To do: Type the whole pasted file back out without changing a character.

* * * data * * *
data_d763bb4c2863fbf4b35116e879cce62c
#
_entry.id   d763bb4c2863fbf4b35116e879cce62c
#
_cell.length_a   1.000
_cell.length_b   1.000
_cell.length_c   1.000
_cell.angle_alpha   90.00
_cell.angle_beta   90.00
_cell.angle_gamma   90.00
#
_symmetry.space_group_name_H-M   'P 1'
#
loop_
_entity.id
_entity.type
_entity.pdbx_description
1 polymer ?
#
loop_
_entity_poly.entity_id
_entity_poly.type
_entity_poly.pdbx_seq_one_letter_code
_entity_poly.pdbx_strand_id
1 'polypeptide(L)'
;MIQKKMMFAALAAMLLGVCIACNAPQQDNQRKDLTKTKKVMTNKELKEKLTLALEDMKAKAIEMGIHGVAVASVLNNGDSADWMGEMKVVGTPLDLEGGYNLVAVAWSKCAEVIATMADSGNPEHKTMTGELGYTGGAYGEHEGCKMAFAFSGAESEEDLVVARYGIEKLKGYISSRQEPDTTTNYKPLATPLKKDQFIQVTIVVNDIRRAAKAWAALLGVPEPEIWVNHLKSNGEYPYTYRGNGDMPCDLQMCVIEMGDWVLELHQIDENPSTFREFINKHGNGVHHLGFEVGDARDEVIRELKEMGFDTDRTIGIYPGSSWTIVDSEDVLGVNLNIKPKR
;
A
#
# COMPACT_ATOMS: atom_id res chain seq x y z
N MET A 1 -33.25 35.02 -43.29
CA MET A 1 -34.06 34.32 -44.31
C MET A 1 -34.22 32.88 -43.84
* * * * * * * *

data_d763bb4c2863fbf4b35116e879cce62c
#
_entry.id   d763bb4c2863fbf4b35116e879cce62c
#
_cell.length_a   1.000
_cell.length_b   1.000
_cell.length_c   1.000
_cell.angle_alpha   90.00
_cell.angle_beta   90.00
_cell.angle_gamma   90.00
#
_symmetry.space_group_name_H-M   'P 1'
#
loop_
_entity.id
_entity.type
_entity.pdbx_description
1 polymer ?
#
loop_
_entity_poly.entity_id
_entity_poly.type
_entity_poly.pdbx_seq_one_letter_code
_entity_poly.pdbx_strand_id
1 'polypeptide(L)'
;MIQKKMMFAALAAMLLGVCIACNAPQQDNQRKDLTKTKKVMTNKELKEKLTLALEDMKAKAIEMGIHGVAVASVLNNGDSADWMGEMKVVGTPLDLEGGYNLVAVAWSKCAEVIATMADSGNPEHKTMTGELGYTGGAYGEHEGCKMAFAFSGAESEEDLVVARYGIEKLKGYISSRQEPDTTTNYKPLATPLKKDQFIQVTIVVNDIRRAAKAWAALLGVPEPEIWVNHLKSNGEYPYTYRGNGDMPCDLQMCVIEMGDWVLELHQIDENPSTFREFINKHGNGVHHLGFEVGDARDEVIRELKEMGFDTDRTIGIYPGSSWTIVDSEDVLGVNLNIKPKR
;
A
#
# COMPACT_ATOMS: atom_id res chain seq x y z
N MET A 1 -33.25 35.02 -43.29
CA MET A 1 -34.06 34.32 -44.31
C MET A 1 -34.22 32.88 -43.84